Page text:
New Technology alters winter tire requirements

Motor Vehicle Act updated for the first time since 1979

New 2014 signage located on Highway 6 indicates the addition of M+S tires for winter driving.

New 2014 signage located on Highway 6 indicates the addition of M+S tires for winter driving.

Trisha Shanks

After October 1, most of British Columbia’s rural drivers are expected to be using winter tires by law.  Winter tires are now defined as are either M+S (mud and slush) or winter rated (indicated by a mountain and snowflake pictograph.) Due to the possibility of unpredictable winter weather on mountain passes, the stipulated dates range from early Fall to early spring, ending March 31. Because British Columbia’s climate zones can range from freezing with a lot of snow to mild and slushy, tires are a huge safety consideration.

According to the Rural Highway Safety and Speed Review’s Technical Summary Report published in July 2014, the Motor Vehicle act’s definition of a ‘winter tire’ has not been updated since 1979. During the time since the last revision, advances in technology have resulted in the M+S tire now having the capacity to handle in winter conditions whereas before it did not.

“The Motor Vehicle Act (Section 208) currently has a broad definition of a winter tire dating back to 1979. Currently, a winter tire is defined as a tire that is represented by its manufacturer or tire retailer as a tire intended principally for winter use and that provides adequate traction in snow or mud. The Act also recognizes that winter tires must be in good condition, with a minimum tread depth of 3.5 millimetres. A review of the current definition found that both Mud and Snow (M+S) and Mountain/Snowflake rated tires are captured by the existing legislation, but not explicitly stated.”

This explains the confusion around new signage and obvious changes which now include both types of tires.  The Government of BC’s driving and transportation web page now stipulates both types under the minimum legal requirement for winter driving conditions as either M+S (mud and slush) or the more familiar tires labelled with an image of a mountain and snowflake. These icons indicate a rating of ‘snow tires’ and by definition, according to the same report must offer a minimum of 10 per cent  better traction than the M+S standard reference tire in slippery driving conditions.

“Because the winter mountain/snowflake tire test is a cumulative score in varied snow surface conditions (Soft Pack Snow, Medium Pack Snow, Medium Hard Pack Snow, Hard Pack Snow, and Ice) the 10 per cent improvement may not indicate a superior winter tire for all winter surface conditions,” the Ministry of Transportation’s report states in the section on winter tires.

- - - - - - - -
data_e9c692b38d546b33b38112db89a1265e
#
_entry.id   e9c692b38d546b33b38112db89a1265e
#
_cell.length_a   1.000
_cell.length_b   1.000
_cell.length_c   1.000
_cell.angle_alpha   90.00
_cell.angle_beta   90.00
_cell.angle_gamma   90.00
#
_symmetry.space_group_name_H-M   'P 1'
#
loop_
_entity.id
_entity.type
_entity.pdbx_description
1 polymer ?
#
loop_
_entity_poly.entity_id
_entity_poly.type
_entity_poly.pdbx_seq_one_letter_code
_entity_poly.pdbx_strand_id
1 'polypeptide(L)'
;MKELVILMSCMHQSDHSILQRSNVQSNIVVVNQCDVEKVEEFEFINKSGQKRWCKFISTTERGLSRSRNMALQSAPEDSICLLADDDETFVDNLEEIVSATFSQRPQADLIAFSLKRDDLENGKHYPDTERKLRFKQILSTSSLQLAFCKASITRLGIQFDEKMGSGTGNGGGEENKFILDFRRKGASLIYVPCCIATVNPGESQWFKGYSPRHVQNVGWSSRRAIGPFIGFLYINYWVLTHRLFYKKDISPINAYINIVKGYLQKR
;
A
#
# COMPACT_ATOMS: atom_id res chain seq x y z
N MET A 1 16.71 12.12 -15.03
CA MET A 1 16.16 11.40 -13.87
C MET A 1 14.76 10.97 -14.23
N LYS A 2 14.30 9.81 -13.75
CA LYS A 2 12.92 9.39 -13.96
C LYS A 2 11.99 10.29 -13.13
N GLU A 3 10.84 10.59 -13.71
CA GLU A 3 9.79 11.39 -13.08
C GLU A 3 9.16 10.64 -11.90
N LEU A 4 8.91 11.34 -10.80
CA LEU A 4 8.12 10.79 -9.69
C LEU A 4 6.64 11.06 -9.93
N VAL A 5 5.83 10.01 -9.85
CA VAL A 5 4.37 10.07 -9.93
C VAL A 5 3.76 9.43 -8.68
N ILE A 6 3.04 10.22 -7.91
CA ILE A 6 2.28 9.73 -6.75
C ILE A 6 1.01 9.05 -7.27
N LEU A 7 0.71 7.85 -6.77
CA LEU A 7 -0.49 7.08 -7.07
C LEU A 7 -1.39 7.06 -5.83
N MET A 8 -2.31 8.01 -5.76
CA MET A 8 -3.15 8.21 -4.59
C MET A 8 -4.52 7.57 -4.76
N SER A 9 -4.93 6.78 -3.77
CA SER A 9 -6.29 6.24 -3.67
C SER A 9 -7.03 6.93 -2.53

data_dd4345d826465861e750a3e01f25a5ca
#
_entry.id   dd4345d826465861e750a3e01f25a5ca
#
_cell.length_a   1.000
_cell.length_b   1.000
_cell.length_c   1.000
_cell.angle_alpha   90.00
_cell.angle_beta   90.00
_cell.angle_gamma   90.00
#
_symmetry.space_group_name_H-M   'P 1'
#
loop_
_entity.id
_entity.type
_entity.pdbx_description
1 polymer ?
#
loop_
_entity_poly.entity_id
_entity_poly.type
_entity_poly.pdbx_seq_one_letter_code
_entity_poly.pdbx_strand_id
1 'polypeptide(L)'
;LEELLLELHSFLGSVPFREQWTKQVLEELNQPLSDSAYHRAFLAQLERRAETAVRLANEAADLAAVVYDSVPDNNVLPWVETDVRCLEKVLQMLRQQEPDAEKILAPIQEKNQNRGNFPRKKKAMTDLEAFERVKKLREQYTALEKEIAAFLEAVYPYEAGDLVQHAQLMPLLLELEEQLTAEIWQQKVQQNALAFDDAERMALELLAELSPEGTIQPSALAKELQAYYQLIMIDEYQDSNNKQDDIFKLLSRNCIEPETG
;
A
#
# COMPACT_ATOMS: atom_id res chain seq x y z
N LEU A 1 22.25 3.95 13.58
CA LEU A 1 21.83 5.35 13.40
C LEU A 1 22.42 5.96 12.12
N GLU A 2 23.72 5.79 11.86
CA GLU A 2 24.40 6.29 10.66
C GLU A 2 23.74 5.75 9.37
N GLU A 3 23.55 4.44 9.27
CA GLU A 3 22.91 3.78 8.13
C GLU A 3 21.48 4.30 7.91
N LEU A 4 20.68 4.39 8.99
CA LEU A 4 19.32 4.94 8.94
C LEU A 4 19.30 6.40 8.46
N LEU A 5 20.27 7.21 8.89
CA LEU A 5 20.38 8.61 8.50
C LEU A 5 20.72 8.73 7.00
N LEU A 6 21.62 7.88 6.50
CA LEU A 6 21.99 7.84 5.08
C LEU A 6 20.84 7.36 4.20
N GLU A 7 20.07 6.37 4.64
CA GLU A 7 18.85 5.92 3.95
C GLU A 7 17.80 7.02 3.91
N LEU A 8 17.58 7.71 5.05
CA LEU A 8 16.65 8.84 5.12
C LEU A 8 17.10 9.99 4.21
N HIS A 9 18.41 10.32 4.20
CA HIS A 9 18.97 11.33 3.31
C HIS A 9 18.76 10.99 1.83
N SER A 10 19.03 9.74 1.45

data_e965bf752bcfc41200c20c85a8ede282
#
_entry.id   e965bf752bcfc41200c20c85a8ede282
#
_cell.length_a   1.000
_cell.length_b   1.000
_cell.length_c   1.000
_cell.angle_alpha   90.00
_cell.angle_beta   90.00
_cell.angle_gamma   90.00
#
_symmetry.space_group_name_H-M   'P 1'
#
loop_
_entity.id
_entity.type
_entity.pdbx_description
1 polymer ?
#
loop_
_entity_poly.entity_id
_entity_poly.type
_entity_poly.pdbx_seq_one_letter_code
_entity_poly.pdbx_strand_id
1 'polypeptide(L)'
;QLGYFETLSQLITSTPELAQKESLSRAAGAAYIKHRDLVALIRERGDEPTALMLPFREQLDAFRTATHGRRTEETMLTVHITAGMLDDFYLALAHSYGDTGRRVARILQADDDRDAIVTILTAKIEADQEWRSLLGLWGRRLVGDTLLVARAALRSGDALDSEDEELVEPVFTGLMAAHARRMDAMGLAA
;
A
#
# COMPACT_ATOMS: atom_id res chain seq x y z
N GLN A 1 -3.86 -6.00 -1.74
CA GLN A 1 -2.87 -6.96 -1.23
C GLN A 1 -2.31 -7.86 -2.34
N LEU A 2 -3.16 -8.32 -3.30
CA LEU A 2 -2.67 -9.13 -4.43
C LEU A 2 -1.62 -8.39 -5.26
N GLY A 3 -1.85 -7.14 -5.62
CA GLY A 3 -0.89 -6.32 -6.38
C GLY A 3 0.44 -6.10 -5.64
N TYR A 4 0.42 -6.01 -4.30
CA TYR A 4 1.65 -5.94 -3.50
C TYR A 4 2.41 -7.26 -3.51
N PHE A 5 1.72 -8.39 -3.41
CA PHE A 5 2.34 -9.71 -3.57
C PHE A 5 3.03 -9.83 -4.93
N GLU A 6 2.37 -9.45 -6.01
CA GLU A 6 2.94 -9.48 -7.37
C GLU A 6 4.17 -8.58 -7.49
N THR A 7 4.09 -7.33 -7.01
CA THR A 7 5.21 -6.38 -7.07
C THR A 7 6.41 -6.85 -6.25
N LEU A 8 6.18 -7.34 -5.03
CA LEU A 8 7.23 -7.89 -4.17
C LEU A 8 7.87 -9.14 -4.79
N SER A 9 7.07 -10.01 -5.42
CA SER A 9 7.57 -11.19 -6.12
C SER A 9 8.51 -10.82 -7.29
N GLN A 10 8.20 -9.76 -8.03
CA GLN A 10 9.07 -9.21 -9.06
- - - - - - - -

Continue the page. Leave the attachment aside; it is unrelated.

Sixty per cent of B.C. drivers are located in a more temperate climate so the cities of Vancouver and Victoria are not included in the requirement for those driving on mountain passes.  Most B.C. highways now require passenger vehicles to use M+S or mountain/snowflake tires, and commercial vehicles to carry chains between October 1 and March 31. The “designated Winter Tire and Chain-Up Routes” maps, available on the Ministry’s new Tires and Chains webpage, show the few sections of highways that do not require winter tires or chains during winter.

Dan McLean of Kal Tire in Nakusp spoke with the Arrow Lakes News,

“We were notified in a memo from our head office saying that they had changed the ratings, though I haven’t come in contact with a single customer who has stated that they feel comfortable just putting on a regular tire for winter driving.  We recommend winter tires especially because you never know what you’re going to get around here.  My wife had two accidents last winter.  The conditions were horrendous, and the vehicle had almost top of the line winter tires.  For anyone who thinks they can get by on an all-season, it’s not a good idea.”

ICBC recommends winter tires for driving in snow and ice, especially if driving in an area that gets a lot of precipitation because vehicles will be less prone to slide on the road in slippery conditions. According to Transport Canada’s Winter Tire Safety Tips webpage, all-season tires (M+S) “continue to provide safe all-weather performance, but may not always be suitable for severe snow conditions.” They will provide traction however are not up to extreme conditions as the snow rated tires are because they begin to lose their elasticity and grip on the road at temperatures below 7°C.

RCMP, CVSE (Commercial Vehicle Safety and Enforcement), and other policing agencies can prevent vehicles from travelling and issue tickets if a vehicle is not properly equipped for road conditions. Chains are required by commercial vehicles in extreme winter conditions.